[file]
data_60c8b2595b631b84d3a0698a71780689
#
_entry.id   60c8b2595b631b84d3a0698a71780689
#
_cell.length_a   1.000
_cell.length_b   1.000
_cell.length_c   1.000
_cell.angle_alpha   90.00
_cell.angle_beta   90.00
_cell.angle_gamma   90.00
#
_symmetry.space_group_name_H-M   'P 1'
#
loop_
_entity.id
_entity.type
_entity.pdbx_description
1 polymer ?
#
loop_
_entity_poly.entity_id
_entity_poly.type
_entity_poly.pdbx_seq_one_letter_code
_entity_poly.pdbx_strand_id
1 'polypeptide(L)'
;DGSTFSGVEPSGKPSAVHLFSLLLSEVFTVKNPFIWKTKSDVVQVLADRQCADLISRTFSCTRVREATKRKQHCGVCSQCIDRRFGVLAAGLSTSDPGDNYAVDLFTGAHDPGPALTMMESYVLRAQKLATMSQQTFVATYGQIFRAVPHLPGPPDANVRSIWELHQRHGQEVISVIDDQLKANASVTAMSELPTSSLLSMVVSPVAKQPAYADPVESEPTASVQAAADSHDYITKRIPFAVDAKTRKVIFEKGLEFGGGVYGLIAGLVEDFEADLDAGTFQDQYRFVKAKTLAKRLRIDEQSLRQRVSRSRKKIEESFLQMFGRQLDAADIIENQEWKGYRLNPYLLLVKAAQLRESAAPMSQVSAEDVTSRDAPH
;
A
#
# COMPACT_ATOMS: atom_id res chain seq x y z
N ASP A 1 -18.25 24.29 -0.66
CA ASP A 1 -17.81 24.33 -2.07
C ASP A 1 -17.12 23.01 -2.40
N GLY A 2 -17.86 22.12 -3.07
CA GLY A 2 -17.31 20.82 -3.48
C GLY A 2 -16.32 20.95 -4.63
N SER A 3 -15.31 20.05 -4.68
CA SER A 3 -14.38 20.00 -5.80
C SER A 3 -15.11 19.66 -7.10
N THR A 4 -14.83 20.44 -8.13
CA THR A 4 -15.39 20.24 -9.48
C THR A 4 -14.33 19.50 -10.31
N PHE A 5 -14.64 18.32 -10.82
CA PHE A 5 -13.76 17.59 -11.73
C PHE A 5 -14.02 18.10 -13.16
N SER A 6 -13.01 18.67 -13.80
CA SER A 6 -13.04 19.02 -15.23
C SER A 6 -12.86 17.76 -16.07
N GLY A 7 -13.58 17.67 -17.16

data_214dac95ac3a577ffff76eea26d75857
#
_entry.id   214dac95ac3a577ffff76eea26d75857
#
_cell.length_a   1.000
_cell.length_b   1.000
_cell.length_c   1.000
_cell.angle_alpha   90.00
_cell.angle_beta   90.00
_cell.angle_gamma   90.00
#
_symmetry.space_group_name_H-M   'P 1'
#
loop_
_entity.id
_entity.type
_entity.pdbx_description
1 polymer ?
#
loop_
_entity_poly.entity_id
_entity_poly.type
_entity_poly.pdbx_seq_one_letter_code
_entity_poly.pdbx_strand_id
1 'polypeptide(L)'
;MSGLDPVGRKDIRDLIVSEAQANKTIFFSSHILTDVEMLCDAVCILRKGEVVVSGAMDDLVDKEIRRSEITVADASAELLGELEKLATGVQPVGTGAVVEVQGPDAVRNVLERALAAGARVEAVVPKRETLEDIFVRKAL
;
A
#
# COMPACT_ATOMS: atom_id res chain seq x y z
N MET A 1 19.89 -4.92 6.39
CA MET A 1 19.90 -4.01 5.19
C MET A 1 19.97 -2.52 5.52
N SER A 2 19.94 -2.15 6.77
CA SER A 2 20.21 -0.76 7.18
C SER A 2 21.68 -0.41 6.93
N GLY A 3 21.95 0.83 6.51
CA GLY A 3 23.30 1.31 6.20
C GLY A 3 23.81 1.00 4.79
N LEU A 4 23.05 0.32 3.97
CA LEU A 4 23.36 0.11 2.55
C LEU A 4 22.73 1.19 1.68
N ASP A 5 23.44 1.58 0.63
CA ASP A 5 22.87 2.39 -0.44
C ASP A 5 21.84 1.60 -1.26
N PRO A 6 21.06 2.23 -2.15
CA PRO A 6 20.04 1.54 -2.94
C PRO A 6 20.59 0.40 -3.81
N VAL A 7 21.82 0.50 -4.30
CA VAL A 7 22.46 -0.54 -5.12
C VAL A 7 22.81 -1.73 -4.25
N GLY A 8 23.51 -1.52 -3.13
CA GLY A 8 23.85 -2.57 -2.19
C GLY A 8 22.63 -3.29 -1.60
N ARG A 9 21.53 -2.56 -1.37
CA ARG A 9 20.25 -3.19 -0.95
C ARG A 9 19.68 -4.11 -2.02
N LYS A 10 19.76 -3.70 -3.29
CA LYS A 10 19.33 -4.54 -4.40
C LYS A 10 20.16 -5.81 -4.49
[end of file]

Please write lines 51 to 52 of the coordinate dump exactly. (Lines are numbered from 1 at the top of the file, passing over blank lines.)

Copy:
#
_entry.id   214dac95ac3a577ffff76eea26d75857